Not Willing That Any Should Perish

Again, I was listening to another excellent sermon by Voddie Baucham yesterday and he pointed out the falsehood that so many use in their attempt to destroy the doctrine of election from 2 Peter 3:8-9.

But, beloved, do not forget this one thing, that with the Lord one day is as a thousand years, and a thousand years as one day. The Lord is not slack concerning His promise, as some count slackness, but is longsuffering toward us,[a] not willing that any should perish but that all should come to repentance.

Using verse 9 alone, many make the argument that God doesn’t want anyone to go to hell. They see it as support for their position that only the only people who go to hell are those who refuse to turn to Christ in repentance.

Background

This is one of those classic Calvinism and Arminian debates that has raged for hundreds of years and there are a lot of underlying currents to it. Some of the questions that many have when it comes to this subject of election is: Is God still good if He can send good people to hell? If our salvation is completely up to God, then can God really send those who reject Him to hell? What about man’s free will?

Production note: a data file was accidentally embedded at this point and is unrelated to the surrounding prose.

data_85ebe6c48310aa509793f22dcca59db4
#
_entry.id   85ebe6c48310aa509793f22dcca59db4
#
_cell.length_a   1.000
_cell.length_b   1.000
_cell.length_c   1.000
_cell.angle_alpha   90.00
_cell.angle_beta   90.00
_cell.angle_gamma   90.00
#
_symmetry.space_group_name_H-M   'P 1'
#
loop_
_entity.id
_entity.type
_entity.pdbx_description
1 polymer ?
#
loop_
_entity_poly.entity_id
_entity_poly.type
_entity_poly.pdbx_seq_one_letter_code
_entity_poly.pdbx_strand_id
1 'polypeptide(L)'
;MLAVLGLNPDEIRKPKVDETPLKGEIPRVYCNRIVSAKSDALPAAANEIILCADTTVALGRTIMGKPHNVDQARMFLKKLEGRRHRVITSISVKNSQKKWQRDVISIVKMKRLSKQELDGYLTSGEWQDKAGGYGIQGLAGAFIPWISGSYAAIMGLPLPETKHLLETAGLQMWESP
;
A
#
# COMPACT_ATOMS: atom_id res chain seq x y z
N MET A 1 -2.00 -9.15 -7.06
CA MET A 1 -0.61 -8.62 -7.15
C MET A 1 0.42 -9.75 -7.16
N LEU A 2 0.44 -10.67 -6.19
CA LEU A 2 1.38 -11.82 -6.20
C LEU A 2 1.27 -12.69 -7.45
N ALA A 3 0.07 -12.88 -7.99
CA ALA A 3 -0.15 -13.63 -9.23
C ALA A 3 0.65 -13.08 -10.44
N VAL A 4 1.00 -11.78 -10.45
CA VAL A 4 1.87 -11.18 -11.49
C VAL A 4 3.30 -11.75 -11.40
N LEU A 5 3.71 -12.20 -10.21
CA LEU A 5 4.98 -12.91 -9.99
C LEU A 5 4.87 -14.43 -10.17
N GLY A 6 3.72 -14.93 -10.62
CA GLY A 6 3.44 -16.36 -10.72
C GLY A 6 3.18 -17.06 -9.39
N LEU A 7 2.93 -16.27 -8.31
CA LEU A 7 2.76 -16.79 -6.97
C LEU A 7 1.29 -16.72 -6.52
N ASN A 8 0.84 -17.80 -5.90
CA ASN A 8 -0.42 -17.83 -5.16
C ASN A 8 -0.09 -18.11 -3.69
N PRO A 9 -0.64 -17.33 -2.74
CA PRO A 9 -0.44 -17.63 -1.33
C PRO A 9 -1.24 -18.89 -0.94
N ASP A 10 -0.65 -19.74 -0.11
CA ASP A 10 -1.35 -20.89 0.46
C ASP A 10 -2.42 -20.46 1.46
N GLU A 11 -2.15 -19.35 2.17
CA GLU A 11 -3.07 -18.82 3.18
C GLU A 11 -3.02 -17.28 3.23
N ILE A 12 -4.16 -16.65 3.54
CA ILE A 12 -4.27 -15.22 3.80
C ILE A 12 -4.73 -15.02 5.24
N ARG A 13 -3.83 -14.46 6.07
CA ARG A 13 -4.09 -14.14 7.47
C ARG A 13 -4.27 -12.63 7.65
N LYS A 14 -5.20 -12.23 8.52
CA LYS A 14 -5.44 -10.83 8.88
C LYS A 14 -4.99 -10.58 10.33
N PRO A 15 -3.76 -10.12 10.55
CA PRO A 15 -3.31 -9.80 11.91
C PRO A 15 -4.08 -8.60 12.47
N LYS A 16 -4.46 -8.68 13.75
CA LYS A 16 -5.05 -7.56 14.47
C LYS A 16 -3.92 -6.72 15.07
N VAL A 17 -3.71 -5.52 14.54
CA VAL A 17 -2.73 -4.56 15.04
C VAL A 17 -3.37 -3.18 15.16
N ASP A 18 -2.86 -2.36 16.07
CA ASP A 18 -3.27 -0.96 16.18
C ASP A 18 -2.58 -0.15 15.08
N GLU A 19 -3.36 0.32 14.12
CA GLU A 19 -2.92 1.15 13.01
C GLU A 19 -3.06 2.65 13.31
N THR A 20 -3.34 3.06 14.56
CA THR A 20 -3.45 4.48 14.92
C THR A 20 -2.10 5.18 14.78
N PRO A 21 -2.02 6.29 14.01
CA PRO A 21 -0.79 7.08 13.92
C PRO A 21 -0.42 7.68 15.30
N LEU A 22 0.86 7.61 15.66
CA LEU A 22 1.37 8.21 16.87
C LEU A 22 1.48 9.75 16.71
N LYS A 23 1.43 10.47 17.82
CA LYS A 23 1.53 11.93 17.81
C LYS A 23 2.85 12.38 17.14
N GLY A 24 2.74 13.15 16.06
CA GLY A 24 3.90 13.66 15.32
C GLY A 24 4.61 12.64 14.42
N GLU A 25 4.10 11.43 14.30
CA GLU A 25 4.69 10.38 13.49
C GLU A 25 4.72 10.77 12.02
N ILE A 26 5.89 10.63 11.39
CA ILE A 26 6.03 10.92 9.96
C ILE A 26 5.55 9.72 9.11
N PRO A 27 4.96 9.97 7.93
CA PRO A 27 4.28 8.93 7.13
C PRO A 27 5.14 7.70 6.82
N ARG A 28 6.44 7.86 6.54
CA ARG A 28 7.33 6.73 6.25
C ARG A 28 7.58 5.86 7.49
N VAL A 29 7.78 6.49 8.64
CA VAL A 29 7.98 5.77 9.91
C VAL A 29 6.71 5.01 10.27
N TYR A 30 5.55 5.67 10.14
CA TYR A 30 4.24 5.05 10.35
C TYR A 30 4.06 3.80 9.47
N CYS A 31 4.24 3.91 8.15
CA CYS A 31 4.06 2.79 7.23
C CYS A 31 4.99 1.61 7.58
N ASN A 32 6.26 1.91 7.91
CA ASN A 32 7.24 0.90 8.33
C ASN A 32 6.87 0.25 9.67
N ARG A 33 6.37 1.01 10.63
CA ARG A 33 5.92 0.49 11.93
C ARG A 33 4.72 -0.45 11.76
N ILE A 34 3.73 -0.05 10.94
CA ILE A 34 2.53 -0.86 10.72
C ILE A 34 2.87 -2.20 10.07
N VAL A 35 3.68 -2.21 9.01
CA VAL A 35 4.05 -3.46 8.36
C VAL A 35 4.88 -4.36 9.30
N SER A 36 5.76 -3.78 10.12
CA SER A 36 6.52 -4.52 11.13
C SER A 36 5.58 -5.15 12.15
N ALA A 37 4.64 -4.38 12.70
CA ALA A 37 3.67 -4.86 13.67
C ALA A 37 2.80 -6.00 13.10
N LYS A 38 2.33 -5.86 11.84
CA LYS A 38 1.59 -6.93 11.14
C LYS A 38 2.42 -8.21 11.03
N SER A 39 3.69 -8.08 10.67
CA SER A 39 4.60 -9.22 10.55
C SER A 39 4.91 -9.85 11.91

You can see that there is a lot riding on this one verse for those who hold to Arminian views of Scripture. They see that salvation is really up to us making the decision to follow Christ of our own free will. The problem with this is the description we are given of ourselves before we trusted Christ does not bode well for free will at all. Plus, free will, as defined by Arminians is never supported in Scripture. What we see is that no one seeks God (Romans 3:10). We turn away from God and want nothing to do with Him. It is by His grace that He causes us to become born again first, then we see the wisdom, joy and love that is found in Christ when we turn to Him and believe. Even the faith we have to believe in Him for salvation, is a gift from God (Ephesians 2:8-10).

Verse 9